Some of the reasons they might do so include:

  • To push through feelings of fatigue to meet a deadline
  • To help them study or party longer
  • To experience a high

What are the Symptoms of Adderall Abuse?

If you believe that someone you know might be abusing or misusing Adderall, there are a few symptoms to know. Some of the most common signs of this particular drug addiction include:

  • Nausea and vomiting
  • Dry mouth
  • Headaches
  • Excessive nervousness and panic 
  • Marked changes in behavior (e.g. excitability, intensity, greater desire to work)
  • Increased amount of time spent deep in thought 
  • Shaking an appendage uncontrollably
  • Unexplainable weight loss
  • Hallucinations and delusions

As you can see, these effects can take a toll on a person’s physical, emotional, and mental health. You might also notice them exhibiting drug-seeking behavior, such as “doctor” shopping for different prescriptions, searching in homes for Adderall, or being afraid of withdrawal symptoms when running out of the drug.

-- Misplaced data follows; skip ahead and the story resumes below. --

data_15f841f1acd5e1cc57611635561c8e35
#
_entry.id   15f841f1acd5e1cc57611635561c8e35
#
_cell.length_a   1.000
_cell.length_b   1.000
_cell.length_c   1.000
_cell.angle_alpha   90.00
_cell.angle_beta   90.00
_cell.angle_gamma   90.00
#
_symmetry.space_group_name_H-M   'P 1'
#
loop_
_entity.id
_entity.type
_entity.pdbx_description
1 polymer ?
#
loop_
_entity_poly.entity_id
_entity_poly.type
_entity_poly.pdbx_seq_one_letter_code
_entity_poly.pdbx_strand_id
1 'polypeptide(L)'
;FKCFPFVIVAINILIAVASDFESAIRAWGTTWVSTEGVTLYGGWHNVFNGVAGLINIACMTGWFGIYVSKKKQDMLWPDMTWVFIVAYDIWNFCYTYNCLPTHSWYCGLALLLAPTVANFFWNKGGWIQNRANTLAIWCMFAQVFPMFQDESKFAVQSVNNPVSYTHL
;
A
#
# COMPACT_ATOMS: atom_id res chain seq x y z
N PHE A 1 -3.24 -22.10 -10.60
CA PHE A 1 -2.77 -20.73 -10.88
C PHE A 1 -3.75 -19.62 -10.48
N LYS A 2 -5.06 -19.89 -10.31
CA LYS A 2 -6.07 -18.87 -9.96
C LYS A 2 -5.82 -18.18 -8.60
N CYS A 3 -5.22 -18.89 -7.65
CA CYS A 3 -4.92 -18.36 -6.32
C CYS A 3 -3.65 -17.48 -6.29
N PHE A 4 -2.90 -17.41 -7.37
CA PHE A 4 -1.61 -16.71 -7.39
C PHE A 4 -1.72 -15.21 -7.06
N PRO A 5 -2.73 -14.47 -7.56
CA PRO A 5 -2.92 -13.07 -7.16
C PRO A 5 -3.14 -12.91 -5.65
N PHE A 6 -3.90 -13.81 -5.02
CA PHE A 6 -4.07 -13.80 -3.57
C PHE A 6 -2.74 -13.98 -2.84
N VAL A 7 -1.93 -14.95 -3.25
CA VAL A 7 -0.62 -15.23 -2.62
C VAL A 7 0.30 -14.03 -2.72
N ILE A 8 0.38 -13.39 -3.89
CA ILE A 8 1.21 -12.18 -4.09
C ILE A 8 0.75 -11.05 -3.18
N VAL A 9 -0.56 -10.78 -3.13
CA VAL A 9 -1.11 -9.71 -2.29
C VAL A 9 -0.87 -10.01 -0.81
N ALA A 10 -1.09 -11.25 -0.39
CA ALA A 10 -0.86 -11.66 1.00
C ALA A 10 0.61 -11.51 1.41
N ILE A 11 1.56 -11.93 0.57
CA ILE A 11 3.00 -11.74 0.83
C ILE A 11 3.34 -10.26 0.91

Inspiring Adderall Addiction Stories

It’s painful to see anyone you love fall victim to drug abuse. You might think that all hope is lost, and wonder where to turn next. This is why we’re thankful that so many former addicts are willing to open up and share their experiences!

If you search for Adderall addiction stories online, you can find a range of first-person accounts. Let’s take a look at some of the most hopeful and inspiring ones. 

Alex Atwood: A Worker Pushed to the Edge

Our first story comes from Alex Atwood, who opened up about his battle with an Adderall addiction to Employee Benefit News. Alex started taking this medication like many people do: to work harder. 

As the story notes, white-collar workers are increasingly turning to this drug to help them work longer hours and meet important deadlines. While this movement affects everyone, it’s most notable in young employees, who are eager to please and fixated on productivity. 

To maintain his energy and focus, Alex tried Adderall. At the time, he was a single father of two daughters, trying to make it in the corporate world as a young entrepreneur. Trying to juggle everything at once without letting anyone down, he found himself growing tired and burnt out.